The Boston Globe this week showed their annual picture of a large truck driving all of the Boston Red Sox equipment down to spring training in Florida. This is a much anticipated photo for Boston sports fans, as it signals the end of winter and lets us dream about what our beloved Sox will do this summer. For me, it also strikes me as a reminder about the length of the baseball season


b2ap3_thumbnail_baseball.jpgSpring training gets going in February and the World Series does not end until late October - 8 months! Between now and then, you will probably shovel snow, cut the lawn many times, wish your Mom a happy Mothers' Day, maybe take a vacation, rake leaves, see the kids finish one school year and start another. For baseball players, this is one long season with many ups and downs.

Like a baseball season, your marketing season (which basically never ends) will have those peaks and valleys. A baseball season lasts 162 games and teams will have both winning and losing streaks, there will be injuries, there will be high times and low times. A marketing season will have at times an abundance of leads and opportunities to work on - and there will be be "slow" times. There will be marketing campaigns that work and some that don't. Either way, you will have to persevere through the entire season.

Like a baseball team, your marketing program will have strengths and weaknesses. A baseball team might have a great infield, good hitting but poor pitching. A marketing "team" might have strong creativity and proactive ideas but poor execution. Either way, your strengths need to compensate for the weaknesses so, as a team, you win at the end.

Like a baseball game, you will have many opportunities to score. A baseball game consists of nine innings and each inning allows three batters (at minimum) to make something happen. In a marketing game, you get many chances to make something happen. It will be up to your marketing team to be resourceful (like a good baseball team) to execute a plan for maximum "runs scored."

As your favorite baseball team relies on key areas such as hits, runs and good defense, your marketing team should focus on key areas like lead generation, data appending, promotional imprinted products, and mail order fulfillment services. As the baseball managers rely on statistics to manage and guide their team, a top direct marketing agency uses statistics like ROI, sales conversion, and profit margin to manage their team.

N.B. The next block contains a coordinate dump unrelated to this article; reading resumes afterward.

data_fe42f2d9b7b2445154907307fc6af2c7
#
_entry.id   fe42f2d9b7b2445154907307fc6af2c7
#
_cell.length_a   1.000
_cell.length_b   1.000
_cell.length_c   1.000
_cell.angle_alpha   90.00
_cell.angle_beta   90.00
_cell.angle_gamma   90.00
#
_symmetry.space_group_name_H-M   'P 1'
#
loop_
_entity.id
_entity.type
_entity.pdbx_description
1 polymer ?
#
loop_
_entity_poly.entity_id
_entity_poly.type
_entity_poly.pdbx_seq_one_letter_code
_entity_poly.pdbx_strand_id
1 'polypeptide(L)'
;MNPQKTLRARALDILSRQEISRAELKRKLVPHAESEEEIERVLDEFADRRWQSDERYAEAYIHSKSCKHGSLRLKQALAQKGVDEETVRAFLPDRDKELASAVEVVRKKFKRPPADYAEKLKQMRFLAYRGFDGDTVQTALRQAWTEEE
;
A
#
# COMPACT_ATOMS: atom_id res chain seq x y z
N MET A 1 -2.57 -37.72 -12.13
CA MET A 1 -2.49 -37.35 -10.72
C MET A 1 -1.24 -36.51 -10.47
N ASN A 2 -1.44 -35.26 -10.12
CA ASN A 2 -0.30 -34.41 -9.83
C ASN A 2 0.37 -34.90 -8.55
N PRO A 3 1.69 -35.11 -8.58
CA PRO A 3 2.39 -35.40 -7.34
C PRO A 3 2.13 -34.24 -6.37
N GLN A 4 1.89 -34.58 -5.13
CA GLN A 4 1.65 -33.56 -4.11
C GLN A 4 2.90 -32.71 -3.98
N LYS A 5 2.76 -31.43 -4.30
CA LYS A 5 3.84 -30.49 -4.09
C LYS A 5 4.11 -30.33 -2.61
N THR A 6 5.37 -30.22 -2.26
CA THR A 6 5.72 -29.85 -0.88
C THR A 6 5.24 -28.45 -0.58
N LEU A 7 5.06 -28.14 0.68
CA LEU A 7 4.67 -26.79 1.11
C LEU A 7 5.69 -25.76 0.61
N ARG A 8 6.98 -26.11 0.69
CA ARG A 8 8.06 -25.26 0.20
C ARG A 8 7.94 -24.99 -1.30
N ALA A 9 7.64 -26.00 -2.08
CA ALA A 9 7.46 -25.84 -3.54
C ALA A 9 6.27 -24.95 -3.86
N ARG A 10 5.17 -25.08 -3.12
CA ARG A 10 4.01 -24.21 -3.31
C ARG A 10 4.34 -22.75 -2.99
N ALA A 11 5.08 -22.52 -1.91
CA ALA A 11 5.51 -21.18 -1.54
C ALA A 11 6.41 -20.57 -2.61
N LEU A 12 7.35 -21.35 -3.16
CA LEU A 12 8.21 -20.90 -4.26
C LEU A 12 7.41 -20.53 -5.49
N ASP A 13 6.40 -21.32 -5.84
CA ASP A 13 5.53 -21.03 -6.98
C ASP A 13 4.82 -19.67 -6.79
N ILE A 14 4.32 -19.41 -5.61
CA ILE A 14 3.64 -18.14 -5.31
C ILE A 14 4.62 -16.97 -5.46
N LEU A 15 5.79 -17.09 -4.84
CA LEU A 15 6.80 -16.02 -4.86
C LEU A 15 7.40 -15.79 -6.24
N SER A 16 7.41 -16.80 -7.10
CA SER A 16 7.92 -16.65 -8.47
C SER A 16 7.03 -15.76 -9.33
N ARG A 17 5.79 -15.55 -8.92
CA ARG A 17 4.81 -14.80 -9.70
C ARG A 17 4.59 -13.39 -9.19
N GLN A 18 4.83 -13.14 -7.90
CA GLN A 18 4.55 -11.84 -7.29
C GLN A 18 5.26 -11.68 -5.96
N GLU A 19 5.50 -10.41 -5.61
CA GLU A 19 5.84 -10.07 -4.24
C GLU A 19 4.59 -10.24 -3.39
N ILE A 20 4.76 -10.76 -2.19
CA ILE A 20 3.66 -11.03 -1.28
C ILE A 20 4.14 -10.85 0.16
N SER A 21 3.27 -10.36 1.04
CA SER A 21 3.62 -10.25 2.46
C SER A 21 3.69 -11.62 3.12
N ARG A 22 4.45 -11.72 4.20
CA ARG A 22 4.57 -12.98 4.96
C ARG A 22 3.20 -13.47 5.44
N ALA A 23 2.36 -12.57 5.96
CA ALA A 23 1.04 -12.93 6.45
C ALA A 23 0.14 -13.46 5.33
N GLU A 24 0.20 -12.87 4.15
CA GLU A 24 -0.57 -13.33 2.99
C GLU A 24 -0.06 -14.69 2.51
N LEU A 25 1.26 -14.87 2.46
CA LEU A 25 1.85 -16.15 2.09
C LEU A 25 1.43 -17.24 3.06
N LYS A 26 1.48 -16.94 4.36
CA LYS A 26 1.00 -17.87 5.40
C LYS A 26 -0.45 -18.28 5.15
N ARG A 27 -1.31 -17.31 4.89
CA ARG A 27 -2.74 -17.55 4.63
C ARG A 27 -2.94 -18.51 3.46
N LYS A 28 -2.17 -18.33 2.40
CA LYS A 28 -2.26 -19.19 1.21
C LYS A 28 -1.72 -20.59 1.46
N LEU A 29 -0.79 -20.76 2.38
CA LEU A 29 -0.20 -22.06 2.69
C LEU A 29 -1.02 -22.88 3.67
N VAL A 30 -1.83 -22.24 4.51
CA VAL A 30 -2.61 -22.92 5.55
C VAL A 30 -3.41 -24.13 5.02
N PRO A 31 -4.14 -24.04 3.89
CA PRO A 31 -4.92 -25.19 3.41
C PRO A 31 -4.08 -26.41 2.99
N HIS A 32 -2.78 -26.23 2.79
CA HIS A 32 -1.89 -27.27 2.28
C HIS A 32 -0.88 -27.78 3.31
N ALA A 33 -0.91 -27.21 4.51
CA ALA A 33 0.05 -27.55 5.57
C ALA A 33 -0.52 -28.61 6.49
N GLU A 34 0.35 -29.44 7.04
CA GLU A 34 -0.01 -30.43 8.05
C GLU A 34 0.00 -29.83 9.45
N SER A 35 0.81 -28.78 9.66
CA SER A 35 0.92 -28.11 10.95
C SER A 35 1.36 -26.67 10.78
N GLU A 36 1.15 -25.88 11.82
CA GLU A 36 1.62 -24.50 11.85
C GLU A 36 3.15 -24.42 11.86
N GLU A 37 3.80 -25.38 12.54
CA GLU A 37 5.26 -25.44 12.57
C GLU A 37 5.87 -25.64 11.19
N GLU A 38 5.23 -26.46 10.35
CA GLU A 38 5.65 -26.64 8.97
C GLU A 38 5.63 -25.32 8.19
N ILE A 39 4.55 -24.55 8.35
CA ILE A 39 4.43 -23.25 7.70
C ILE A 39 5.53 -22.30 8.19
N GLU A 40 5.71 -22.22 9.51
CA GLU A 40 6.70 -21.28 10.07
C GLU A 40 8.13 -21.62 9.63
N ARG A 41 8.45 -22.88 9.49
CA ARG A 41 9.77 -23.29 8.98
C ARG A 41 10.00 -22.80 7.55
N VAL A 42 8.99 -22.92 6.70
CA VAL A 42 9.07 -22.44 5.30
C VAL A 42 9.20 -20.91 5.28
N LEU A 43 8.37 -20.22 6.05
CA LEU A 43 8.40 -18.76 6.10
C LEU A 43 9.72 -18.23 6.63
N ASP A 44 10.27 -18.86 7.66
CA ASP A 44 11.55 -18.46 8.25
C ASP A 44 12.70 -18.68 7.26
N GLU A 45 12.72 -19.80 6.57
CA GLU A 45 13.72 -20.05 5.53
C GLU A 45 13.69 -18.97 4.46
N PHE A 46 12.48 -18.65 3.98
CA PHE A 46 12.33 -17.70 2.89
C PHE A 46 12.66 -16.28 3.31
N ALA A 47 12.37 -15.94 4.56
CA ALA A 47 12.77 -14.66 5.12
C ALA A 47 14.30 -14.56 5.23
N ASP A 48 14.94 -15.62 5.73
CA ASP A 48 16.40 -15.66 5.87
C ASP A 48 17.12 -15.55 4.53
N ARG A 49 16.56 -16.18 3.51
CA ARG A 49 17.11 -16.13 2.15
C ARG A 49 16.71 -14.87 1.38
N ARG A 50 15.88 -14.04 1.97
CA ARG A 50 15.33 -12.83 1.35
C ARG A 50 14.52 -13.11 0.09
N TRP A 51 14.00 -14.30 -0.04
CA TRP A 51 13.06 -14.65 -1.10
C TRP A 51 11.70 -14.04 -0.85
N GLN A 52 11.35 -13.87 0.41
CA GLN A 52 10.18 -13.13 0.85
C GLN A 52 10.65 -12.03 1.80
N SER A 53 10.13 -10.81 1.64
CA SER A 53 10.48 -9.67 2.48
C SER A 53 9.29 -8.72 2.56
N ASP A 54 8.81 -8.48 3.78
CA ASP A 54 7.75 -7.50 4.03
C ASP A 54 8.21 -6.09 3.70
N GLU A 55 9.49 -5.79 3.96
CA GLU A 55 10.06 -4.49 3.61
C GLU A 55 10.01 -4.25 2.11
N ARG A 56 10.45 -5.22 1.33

So as we see that infamous truck head to Florida with all the bats, gloves, and balls, it makes you remember the long season ahead for both baseball players and marketing people alike.

Play Ball!

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Can you Feel (or Share) the Love?

Today being Valentine’s Day, all sorts of romantic messages, flowers, cards, candy and dinners abound. Expectations run high, and credit card bills run higher. But, we know that in order to keep our loved ones around, it is critical to notice and appreciate them from time-to-time, especially on the special days.

Here’s the question then, in your marketing communication efforts, how much “love” do you extend to your customers (and prospects)? And, how often? Just as in personal relationships it is important to feel connected through specific regular acts of kindness, it is equally important to do in our business relationships as well.

As consumers, we have more choices than ever in our shopping lives. There are more products available and more channels in which to purchase them than ever before. In business, it has become critical to communicate with our audience in whichever media they prefer. One size does not fit all.

Just as some people would prefer one red rose to a box of chocolates, certain buyers may prefer to be in touch with you via: mail, the web, with mobile devices or tablets or via social media. Make sure your marketing communication strategies include all of these tactics to ensure the widest possible delivery of your messages and offers.

At work, integrated, multi-channel marketing programs that include all these methods are your best bet to help your entire audience feel “loved”. At home, go get the chocolates, flowers, cards and…throw in a romantic dinner too!